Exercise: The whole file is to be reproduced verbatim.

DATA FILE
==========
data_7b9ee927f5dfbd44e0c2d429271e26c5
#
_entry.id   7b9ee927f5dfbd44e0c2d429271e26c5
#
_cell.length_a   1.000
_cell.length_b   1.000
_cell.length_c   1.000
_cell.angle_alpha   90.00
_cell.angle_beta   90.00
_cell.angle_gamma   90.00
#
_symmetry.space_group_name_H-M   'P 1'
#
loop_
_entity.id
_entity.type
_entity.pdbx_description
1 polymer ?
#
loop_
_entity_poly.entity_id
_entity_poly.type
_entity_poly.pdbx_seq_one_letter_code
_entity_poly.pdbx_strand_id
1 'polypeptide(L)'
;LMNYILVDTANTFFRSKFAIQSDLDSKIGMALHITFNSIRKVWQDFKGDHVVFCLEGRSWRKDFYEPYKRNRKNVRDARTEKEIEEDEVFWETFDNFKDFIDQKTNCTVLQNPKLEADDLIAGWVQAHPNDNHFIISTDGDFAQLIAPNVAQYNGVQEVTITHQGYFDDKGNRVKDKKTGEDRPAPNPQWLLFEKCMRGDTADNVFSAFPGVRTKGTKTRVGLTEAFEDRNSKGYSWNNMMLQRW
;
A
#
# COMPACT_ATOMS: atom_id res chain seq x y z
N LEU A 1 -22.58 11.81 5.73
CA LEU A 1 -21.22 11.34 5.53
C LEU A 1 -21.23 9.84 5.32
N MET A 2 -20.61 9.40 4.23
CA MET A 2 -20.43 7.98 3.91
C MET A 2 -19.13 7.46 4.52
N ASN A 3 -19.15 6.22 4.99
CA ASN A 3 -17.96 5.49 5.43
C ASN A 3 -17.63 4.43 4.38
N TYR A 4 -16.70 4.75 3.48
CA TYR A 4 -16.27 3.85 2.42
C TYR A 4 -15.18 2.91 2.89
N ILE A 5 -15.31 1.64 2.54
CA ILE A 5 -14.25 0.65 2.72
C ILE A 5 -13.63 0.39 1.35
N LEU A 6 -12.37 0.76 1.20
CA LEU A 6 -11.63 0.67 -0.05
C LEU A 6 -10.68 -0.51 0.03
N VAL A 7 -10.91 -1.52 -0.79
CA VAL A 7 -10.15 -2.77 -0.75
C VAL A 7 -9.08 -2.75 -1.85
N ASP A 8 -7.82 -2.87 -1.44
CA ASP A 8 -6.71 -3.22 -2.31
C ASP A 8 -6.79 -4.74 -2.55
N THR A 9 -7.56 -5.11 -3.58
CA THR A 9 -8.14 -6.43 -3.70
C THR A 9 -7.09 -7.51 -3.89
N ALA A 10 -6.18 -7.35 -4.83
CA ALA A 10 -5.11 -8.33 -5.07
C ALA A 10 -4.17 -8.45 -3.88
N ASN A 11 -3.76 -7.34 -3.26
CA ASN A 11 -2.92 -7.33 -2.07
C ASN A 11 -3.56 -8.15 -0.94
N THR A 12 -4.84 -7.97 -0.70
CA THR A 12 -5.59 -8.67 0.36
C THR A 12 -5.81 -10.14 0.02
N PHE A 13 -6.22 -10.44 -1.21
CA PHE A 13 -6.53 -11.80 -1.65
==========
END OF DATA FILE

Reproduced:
data_7b9ee927f5dfbd44e0c2d429271e26c5
#
_entry.id   7b9ee927f5dfbd44e0c2d429271e26c5
#
_cell.length_a   1.000
_cell.length_b   1.000
_cell.length_c   1.000
_cell.angle_alpha   90.00
_cell.angle_beta   90.00
_cell.angle_gamma   90.00
#
_symmetry.space_group_name_H-M   'P 1'
#
loop_
_entity.id
_entity.type
_entity.pdbx_description
1 polymer ?
#
loop_
_entity_poly.entity_id
_entity_poly.type
_entity_poly.pdbx_seq_one_letter_code
_entity_poly.pdbx_strand_id
1 'polypeptide(L)'
;LMNYILVDTANTFFRSKFAIQSDLDSKIGMALHITFNSIRKVWQDFKGDHVVFCLEGRSWRKDFYEPYKRNRKNVRDARTEKEIEEDEVFWETFDNFKDFIDQKTNCTVLQNPKLEADDLIAGWVQAHPNDNHFIISTDGDFAQLIAPNVAQYNGVQEVTITHQGYFDDKGNRVKDKKTGEDRPAPNPQWLLFEKCMRGDTADNVFSAFPGVRTKGTKTRVGLTEAFEDRNSKGYSWNNMMLQRW
;
A
#
# COMPACT_ATOMS: atom_id res chain seq x y z
N LEU A 1 -22.58 11.81 5.73
CA LEU A 1 -21.22 11.34 5.53
C LEU A 1 -21.23 9.84 5.32
N MET A 2 -20.61 9.40 4.23
CA MET A 2 -20.43 7.98 3.91
C MET A 2 -19.13 7.46 4.52
N ASN A 3 -19.15 6.22 4.99
CA ASN A 3 -17.96 5.49 5.43
C ASN A 3 -17.63 4.43 4.38
N TYR A 4 -16.70 4.75 3.48
CA TYR A 4 -16.27 3.85 2.42
C TYR A 4 -15.18 2.91 2.89
N ILE A 5 -15.31 1.64 2.54
CA ILE A 5 -14.25 0.65 2.72
C ILE A 5 -13.63 0.39 1.35
N LEU A 6 -12.37 0.76 1.20
CA LEU A 6 -11.63 0.67 -0.05
C LEU A 6 -10.68 -0.51 0.03
N VAL A 7 -10.91 -1.52 -0.79
CA VAL A 7 -10.15 -2.77 -0.75
C VAL A 7 -9.08 -2.75 -1.85
N ASP A 8 -7.82 -2.87 -1.44
CA ASP A 8 -6.71 -3.22 -2.31
C ASP A 8 -6.79 -4.74 -2.55
N THR A 9 -7.56 -5.11 -3.58
CA THR A 9 -8.14 -6.43 -3.70
C THR A 9 -7.09 -7.51 -3.89
N ALA A 10 -6.18 -7.35 -4.83
CA ALA A 10 -5.11 -8.33 -5.07
C ALA A 10 -4.17 -8.45 -3.88
N ASN A 11 -3.76 -7.34 -3.26
CA ASN A 11 -2.92 -7.33 -2.07
C ASN A 11 -3.56 -8.15 -0.94
N THR A 12 -4.84 -7.97 -0.70
CA THR A 12 -5.59 -8.67 0.36
C THR A 12 -5.81 -10.14 0.02
N PHE A 13 -6.22 -10.44 -1.21
CA PHE A 13 -6.53 -11.80 -1.65